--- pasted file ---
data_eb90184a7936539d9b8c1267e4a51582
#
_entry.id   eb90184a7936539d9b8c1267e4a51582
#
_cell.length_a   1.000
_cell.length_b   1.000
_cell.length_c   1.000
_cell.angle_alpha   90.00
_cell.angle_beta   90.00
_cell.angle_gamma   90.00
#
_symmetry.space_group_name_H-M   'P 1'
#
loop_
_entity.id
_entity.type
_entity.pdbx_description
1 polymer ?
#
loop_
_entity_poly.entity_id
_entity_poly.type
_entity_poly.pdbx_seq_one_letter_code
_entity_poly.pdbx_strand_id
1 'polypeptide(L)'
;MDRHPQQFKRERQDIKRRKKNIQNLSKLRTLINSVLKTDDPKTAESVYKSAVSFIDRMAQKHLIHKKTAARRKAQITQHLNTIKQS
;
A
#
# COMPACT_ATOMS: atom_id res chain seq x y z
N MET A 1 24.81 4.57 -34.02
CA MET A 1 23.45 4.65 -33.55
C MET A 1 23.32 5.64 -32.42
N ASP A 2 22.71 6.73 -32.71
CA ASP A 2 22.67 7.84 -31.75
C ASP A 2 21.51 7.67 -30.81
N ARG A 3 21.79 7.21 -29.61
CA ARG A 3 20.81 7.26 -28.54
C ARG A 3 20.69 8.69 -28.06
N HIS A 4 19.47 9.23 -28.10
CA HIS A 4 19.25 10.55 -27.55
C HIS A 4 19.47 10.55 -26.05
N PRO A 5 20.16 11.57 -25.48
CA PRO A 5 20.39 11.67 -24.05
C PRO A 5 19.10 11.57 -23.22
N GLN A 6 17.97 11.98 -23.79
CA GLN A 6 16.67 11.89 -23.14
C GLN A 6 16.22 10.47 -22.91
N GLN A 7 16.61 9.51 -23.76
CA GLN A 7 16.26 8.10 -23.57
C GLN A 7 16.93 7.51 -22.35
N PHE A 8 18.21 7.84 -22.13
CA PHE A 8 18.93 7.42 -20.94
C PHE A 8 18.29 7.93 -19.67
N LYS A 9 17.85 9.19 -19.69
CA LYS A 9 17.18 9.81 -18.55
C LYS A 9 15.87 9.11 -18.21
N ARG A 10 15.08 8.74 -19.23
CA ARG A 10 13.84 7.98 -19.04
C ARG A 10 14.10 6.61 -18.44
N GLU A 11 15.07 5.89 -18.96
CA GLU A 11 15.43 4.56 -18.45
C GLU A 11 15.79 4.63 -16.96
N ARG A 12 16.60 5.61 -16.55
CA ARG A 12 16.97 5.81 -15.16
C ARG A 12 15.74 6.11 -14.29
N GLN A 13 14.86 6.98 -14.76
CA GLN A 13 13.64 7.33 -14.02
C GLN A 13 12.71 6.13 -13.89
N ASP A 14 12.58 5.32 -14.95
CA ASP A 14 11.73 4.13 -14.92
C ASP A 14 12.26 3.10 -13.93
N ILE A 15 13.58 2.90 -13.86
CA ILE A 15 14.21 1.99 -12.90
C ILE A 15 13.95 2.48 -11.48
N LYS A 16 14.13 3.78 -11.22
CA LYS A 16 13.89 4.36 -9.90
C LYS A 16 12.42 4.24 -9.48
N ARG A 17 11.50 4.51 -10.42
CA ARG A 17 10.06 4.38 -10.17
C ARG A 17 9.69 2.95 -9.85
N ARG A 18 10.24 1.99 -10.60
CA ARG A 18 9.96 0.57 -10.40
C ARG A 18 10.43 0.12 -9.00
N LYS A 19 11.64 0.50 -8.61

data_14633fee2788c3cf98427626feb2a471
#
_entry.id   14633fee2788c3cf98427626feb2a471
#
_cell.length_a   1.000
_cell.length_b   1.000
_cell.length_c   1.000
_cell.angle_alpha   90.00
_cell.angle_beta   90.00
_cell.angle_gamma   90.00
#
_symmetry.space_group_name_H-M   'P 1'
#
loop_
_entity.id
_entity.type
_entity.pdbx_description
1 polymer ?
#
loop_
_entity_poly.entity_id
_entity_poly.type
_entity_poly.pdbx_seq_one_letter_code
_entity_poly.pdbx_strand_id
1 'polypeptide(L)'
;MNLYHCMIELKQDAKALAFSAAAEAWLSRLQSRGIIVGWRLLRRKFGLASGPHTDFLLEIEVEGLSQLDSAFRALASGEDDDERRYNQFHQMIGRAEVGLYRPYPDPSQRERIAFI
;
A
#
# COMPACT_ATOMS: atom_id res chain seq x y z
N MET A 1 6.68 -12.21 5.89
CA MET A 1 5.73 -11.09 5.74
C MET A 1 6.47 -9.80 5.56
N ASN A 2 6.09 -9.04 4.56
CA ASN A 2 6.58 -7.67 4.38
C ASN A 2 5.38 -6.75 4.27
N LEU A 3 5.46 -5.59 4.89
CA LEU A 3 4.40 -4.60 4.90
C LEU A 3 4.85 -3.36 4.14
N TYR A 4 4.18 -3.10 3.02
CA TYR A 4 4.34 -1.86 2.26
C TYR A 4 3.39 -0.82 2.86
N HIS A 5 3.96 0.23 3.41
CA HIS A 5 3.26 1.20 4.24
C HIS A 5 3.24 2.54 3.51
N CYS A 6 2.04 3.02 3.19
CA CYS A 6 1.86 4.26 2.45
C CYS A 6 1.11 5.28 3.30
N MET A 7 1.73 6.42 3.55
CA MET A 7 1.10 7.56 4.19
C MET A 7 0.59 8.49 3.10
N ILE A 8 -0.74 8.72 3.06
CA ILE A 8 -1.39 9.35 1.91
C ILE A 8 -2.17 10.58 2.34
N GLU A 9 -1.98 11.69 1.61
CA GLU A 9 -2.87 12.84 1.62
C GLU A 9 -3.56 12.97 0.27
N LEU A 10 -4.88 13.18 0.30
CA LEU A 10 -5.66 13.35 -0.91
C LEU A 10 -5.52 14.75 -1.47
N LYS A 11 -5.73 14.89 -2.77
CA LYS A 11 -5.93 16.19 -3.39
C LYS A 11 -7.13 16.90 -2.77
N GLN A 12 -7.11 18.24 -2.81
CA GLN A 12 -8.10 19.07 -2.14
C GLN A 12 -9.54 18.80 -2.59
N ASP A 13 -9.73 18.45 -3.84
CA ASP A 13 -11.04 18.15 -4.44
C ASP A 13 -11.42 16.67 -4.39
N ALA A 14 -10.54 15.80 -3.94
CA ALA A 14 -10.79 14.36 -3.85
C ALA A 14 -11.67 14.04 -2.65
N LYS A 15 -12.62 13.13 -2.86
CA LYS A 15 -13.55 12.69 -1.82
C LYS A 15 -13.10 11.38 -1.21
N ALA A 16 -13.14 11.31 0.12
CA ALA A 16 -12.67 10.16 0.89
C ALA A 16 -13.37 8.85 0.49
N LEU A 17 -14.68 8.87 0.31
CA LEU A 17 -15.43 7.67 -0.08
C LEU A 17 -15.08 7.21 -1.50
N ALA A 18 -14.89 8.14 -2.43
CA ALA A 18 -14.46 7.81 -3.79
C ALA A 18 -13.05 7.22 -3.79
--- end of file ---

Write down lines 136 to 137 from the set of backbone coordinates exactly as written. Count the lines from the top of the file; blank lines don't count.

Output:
C MET A 7 0.59 8.49 3.10
N ILE A 8 -0.74 8.72 3.06